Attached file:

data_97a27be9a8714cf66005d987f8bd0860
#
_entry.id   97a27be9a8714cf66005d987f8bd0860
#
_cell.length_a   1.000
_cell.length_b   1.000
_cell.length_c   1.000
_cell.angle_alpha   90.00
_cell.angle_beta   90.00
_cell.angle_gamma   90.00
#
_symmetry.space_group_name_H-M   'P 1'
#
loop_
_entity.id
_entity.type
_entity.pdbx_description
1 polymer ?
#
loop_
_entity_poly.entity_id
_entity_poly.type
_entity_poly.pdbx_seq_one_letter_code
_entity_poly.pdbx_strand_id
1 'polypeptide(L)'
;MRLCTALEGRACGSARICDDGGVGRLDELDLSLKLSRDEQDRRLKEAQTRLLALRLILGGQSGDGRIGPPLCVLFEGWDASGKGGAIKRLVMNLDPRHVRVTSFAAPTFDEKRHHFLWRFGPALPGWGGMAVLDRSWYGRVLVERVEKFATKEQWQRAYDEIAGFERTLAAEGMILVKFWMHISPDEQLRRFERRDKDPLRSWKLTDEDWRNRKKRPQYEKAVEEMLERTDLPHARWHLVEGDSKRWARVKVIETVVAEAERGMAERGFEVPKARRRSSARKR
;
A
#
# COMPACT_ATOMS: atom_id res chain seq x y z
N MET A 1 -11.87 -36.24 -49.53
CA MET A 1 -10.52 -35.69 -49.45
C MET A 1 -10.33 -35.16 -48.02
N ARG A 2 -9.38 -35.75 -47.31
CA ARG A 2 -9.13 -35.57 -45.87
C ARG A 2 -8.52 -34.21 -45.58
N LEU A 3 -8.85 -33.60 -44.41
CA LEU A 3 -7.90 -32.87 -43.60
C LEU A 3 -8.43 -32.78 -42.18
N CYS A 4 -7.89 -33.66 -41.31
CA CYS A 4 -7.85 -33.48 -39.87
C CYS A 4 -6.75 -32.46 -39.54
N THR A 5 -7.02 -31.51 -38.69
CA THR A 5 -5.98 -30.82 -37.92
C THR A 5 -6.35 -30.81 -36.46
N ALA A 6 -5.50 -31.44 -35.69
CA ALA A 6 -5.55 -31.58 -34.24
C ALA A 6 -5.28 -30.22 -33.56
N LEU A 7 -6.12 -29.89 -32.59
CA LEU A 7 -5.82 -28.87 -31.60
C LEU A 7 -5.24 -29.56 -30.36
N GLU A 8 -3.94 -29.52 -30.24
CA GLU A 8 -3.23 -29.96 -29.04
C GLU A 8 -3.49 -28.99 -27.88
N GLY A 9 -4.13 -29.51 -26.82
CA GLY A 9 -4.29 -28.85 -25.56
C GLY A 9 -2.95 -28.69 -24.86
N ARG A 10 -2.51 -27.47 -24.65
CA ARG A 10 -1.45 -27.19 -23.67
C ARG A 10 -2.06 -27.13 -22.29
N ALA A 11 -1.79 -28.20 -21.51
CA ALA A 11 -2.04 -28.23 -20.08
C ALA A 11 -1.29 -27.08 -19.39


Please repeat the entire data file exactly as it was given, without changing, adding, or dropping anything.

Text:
data_97a27be9a8714cf66005d987f8bd0860
#
_entry.id   97a27be9a8714cf66005d987f8bd0860
#
_cell.length_a   1.000
_cell.length_b   1.000
_cell.length_c   1.000
_cell.angle_alpha   90.00
_cell.angle_beta   90.00
_cell.angle_gamma   90.00
#
_symmetry.space_group_name_H-M   'P 1'
#
loop_
_entity.id
_entity.type
_entity.pdbx_description
1 polymer ?
#
loop_
_entity_poly.entity_id
_entity_poly.type
_entity_poly.pdbx_seq_one_letter_code
_entity_poly.pdbx_strand_id
1 'polypeptide(L)'
;MRLCTALEGRACGSARICDDGGVGRLDELDLSLKLSRDEQDRRLKEAQTRLLALRLILGGQSGDGRIGPPLCVLFEGWDASGKGGAIKRLVMNLDPRHVRVTSFAAPTFDEKRHHFLWRFGPALPGWGGMAVLDRSWYGRVLVERVEKFATKEQWQRAYDEIAGFERTLAAEGMILVKFWMHISPDEQLRRFERRDKDPLRSWKLTDEDWRNRKKRPQYEKAVEEMLERTDLPHARWHLVEGDSKRWARVKVIETVVAEAERGMAERGFEVPKARRRSSARKR
;
A
#
# COMPACT_ATOMS: atom_id res chain seq x y z
N MET A 1 -11.87 -36.24 -49.53
CA MET A 1 -10.52 -35.69 -49.45
C MET A 1 -10.33 -35.16 -48.02
N ARG A 2 -9.38 -35.75 -47.31
CA ARG A 2 -9.13 -35.57 -45.87
C ARG A 2 -8.52 -34.21 -45.58
N LEU A 3 -8.85 -33.60 -44.41
CA LEU A 3 -7.90 -32.87 -43.60
C LEU A 3 -8.43 -32.78 -42.18
N CYS A 4 -7.89 -33.66 -41.31
CA CYS A 4 -7.85 -33.48 -39.87
C CYS A 4 -6.75 -32.46 -39.54
N THR A 5 -7.02 -31.51 -38.69
CA THR A 5 -5.98 -30.82 -37.92
C THR A 5 -6.35 -30.81 -36.46
N ALA A 6 -5.50 -31.44 -35.69
CA ALA A 6 -5.55 -31.58 -34.24
C ALA A 6 -5.28 -30.22 -33.56
N LEU A 7 -6.12 -29.89 -32.59
CA LEU A 7 -5.82 -28.87 -31.60
C LEU A 7 -5.24 -29.56 -30.36
N GLU A 8 -3.94 -29.52 -30.24
CA GLU A 8 -3.23 -29.96 -29.04
C GLU A 8 -3.49 -28.99 -27.88
N GLY A 9 -4.13 -29.51 -26.82
CA GLY A 9 -4.29 -28.85 -25.56
C GLY A 9 -2.95 -28.69 -24.86
N ARG A 10 -2.51 -27.47 -24.65
CA ARG A 10 -1.45 -27.19 -23.67
C ARG A 10 -2.06 -27.13 -22.29
N ALA A 11 -1.79 -28.20 -21.51
CA ALA A 11 -2.04 -28.23 -20.08
C ALA A 11 -1.29 -27.08 -19.39